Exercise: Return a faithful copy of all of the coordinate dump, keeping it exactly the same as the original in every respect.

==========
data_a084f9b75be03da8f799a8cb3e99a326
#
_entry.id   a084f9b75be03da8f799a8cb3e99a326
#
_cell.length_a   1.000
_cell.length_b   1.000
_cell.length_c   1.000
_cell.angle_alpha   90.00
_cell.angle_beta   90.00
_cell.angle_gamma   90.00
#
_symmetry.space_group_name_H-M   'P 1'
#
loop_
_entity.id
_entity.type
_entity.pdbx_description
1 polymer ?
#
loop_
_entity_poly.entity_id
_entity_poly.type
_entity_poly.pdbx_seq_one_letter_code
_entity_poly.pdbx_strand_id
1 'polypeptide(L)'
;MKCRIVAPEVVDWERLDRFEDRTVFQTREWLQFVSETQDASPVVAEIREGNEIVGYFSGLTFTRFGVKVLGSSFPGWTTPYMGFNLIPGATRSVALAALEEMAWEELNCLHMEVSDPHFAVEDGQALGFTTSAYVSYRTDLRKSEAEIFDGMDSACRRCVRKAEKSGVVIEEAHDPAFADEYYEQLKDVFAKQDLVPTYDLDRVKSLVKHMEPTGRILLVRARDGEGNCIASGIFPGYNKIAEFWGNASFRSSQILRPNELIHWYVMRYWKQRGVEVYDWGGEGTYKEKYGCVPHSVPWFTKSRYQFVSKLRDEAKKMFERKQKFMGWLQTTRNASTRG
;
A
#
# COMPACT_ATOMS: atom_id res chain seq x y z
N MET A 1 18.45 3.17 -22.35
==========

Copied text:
data_a084f9b75be03da8f799a8cb3e99a326
#
_entry.id   a084f9b75be03da8f799a8cb3e99a326
#
_cell.length_a   1.000
_cell.length_b   1.000
_cell.length_c   1.000
_cell.angle_alpha   90.00
_cell.angle_beta   90.00
_cell.angle_gamma   90.00
#
_symmetry.space_group_name_H-M   'P 1'
#
loop_
_entity.id
_entity.type
_entity.pdbx_description
1 polymer ?
#
loop_
_entity_poly.entity_id
_entity_poly.type
_entity_poly.pdbx_seq_one_letter_code
_entity_poly.pdbx_strand_id
1 'polypeptide(L)'
;MKCRIVAPEVVDWERLDRFEDRTVFQTREWLQFVSETQDASPVVAEIREGNEIVGYFSGLTFTRFGVKVLGSSFPGWTTPYMGFNLIPGATRSVALAALEEMAWEELNCLHMEVSDPHFAVEDGQALGFTTSAYVSYRTDLRKSEAEIFDGMDSACRRCVRKAEKSGVVIEEAHDPAFADEYYEQLKDVFAKQDLVPTYDLDRVKSLVKHMEPTGRILLVRARDGEGNCIASGIFPGYNKIAEFWGNASFRSSQILRPNELIHWYVMRYWKQRGVEVYDWGGEGTYKEKYGCVPHSVPWFTKSRYQFVSKLRDEAKKMFERKQKFMGWLQTTRNASTRG
;
A
#
# COMPACT_ATOMS: atom_id res chain seq x y z
N MET A 1 18.45 3.17 -22.35